Reflux or Gastroesophageal Reflux Disease (GERD)
Since both Jackson (diagnosed at 2.5 weeks old) and William (diagnosed at 3 weeks old) had reflux we have become resident experts on the subject. These are some of the things we have learned about GERD and what we did.
Signs and symptoms
- Crying during feedings – arching back and moving away from the bottle
- Spitting up and crying (most babies spit up, the key is are they bothered by it)
- Eating a few ounces then crying out in pain
The reflux medicines are designed to control the amount of acid in the child’s stomach, not stop them from spitting up. This way when they spit up it will not be acidic and cause problems in their esophagus, throat, nose or mouth.
- Prevacid – we have been on 4 different variations of Prevacid. Jack was on the powder that I mixed with water, a pre-made suspension (formulated by the local medical arts pharmacy), capsules that I sprinkled in this food and solutabs that I dissolved in water in a syringe. He was on Prevacid until he was 4 years old, then we decreased the dose slowly to wean him off.
Will has been on the solutabs that I dissolve in a syringe. His current dose is 22.5 mg/day.
- Zantac – Jack started out on Zantac, but it didn’t work for him. Will was on Zantac at bedtime weeks after birth.
One note on medicines, in our research there are different schools of thought on these medicines and how much is an appropriate dose for children. No clinical studies have been done in kids to provide dosing instructions, so the doses are extrapolated down from age groups that have been studied.
Both Jack and Will slept on some form of a wedge. Jack moved out of his between 7-8 months. Will was in his until he was 6 months old. Jack’s was the full prescription wedge that had him at a 45 degree angle. For Will we made a modified one that had him about half of that angle. Both boys also loved to sleep in their swing, which was a good angle. For babies with reflux it is helpful to keep them upright for close to an hour after feeding. If they will tolerate a wedge for sleeping it makes it easier for them to keep all of the liquid in their tummy.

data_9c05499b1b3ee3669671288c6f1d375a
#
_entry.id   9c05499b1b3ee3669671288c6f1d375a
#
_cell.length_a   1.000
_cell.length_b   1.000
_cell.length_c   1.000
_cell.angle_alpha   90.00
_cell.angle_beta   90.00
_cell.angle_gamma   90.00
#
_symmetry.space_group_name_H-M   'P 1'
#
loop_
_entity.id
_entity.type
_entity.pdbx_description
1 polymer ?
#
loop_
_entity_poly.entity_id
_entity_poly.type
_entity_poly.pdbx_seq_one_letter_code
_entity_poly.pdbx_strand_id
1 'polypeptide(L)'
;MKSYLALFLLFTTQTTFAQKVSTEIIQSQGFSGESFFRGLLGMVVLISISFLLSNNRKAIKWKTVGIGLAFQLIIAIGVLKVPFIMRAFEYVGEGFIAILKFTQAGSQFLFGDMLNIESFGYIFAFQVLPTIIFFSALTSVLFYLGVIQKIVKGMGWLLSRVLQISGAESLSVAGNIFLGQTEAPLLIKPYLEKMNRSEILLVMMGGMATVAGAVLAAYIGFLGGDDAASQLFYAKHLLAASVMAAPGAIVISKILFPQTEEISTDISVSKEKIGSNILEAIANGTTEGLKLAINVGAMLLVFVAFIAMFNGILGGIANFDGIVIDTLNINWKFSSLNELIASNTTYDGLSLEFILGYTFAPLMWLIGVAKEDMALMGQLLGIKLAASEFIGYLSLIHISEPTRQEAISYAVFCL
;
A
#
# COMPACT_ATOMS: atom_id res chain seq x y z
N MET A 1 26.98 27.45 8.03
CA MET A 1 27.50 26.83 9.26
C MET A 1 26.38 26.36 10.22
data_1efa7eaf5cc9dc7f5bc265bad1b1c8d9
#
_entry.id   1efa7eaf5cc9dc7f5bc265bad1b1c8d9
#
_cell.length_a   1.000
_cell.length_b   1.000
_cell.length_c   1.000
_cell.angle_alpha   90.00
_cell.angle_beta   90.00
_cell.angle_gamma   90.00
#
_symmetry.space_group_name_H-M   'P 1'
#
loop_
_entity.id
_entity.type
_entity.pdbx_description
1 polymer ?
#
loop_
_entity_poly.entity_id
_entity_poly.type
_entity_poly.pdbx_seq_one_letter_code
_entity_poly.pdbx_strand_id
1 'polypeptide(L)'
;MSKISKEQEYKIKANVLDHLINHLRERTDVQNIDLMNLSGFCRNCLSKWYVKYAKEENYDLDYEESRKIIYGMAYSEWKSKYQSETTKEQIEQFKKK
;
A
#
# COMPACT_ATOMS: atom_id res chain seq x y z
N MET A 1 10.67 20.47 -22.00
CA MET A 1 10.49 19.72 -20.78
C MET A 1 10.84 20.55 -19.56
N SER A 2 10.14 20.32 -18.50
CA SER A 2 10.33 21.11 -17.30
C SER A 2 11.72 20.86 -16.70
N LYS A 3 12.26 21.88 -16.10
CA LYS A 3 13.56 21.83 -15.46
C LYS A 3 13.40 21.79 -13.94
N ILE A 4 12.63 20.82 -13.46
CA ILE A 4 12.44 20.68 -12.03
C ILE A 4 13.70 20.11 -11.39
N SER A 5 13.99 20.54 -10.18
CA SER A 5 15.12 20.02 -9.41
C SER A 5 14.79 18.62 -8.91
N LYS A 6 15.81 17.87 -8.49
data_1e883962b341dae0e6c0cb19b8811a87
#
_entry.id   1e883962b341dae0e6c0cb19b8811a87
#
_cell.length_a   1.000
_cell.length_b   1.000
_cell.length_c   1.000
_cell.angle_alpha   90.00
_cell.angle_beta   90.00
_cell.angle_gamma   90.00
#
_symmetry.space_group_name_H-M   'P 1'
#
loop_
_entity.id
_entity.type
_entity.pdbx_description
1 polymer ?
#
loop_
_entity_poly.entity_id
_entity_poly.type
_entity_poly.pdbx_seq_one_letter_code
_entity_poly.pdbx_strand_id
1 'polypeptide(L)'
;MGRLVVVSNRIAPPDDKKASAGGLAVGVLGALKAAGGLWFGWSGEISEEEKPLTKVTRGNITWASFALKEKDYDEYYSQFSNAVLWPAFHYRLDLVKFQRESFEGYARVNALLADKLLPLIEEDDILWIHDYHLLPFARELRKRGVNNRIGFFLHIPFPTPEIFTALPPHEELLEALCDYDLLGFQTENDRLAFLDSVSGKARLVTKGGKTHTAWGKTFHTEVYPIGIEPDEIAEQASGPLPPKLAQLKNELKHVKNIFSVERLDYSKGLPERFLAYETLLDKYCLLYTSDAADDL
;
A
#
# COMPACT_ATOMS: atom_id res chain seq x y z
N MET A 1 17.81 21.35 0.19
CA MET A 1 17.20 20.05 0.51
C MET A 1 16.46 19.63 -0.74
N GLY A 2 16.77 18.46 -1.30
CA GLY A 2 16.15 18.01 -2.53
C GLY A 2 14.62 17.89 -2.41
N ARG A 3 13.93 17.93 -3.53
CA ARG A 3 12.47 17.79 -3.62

Reflux vs. colic
Most children are born having some amount of reflux (spitting up), it only becomes a problem when it starts to bother the children and interfere with eating or causes other issues. Some kids live with their form happily and require no medical intervention. Unfortunately that was not the case with my two.
Jack was diagnosed with “colic” too. When that word was used immediately Jim (aka Daddy researcher) set out to find out more about it. He found out that it is a term that doctors started using years ago when they couldn’t explain why a baby would cry. Since then nothing more has been done to define its symptoms (other than inconsolable, inexplicable crying), causes or treatments. We feel that colic is actually a combination of reflux and milk protein intolerance. It is also possible that generations of “colic” diagnoses may have actually been reflux but undetectable until recent advancements were made in GI diagnostic procedures.
Some kids (Jack for sure and Will to a certain extent) had what is called silent reflux. It means that they don’t spit up or only spit up small amounts. It is harder to detect because they don’t spit up the volumes that other kids are. The acidic formula/breastmilk just goes up and down in their throat and can cause more severe irritation, because it goes up and then back down, not up and out.
Breastfeeding with reflux
Yes you can. Unfortunately for me, both boys also had milk protein intolerance which made it impossible for me to breastfeed.
Feeding aversions and feeding tubes
Sometimes reflux symptoms get so severe for the child that they start to refuse to eat. If this starts to happen a feeding aversion is being created. Don’t be alarmed — this happens over time, not overnight. If you are on top of it most of the time an aversion can be avoided. Unfortunately for us we couldn’t avoid it with Jack. Usually once an aversion is suspected you meet with a feeding specialist/therapist who will watch the baby/child eat and provide guidance on what to do. Our feeding therapist Robin Glass with Seattle Children’s Hospital was amazing and has seen both boys.
If the feeding aversion gets so severe that the child starts “failing to thrive” (a medical phrase often used), not gaining weight on their particular growth curve or is approaching dehydration levels, a feeding tube may have to be used. To read more about Jack’s feeding tube experience, click here.
Weaning off a feeding tube
This process is as individual as the child. Jack was 2.5 years old when we participated in a 2 week intensive feeding program run by Karen Quinn-Shea through Seattle Children’s, which Jim nicknamed it “Fun With Food”. Read about Jack’s experience here.
Growing out of reflux
Yes they will. Supposedly it peaks between 5-8 months and then gets better. For most kids it is gone or they can manage without the medicines by the age of 18 months to 2 years. Jack was on his medicines longer, because we were dealing with his feeding tube, feeding aversion and feeding program. We didn’t want him to have any lingering pain or muscle memory of his pain that would interfere with his progress. He was weaned off of the medicines after his 4th birthday.
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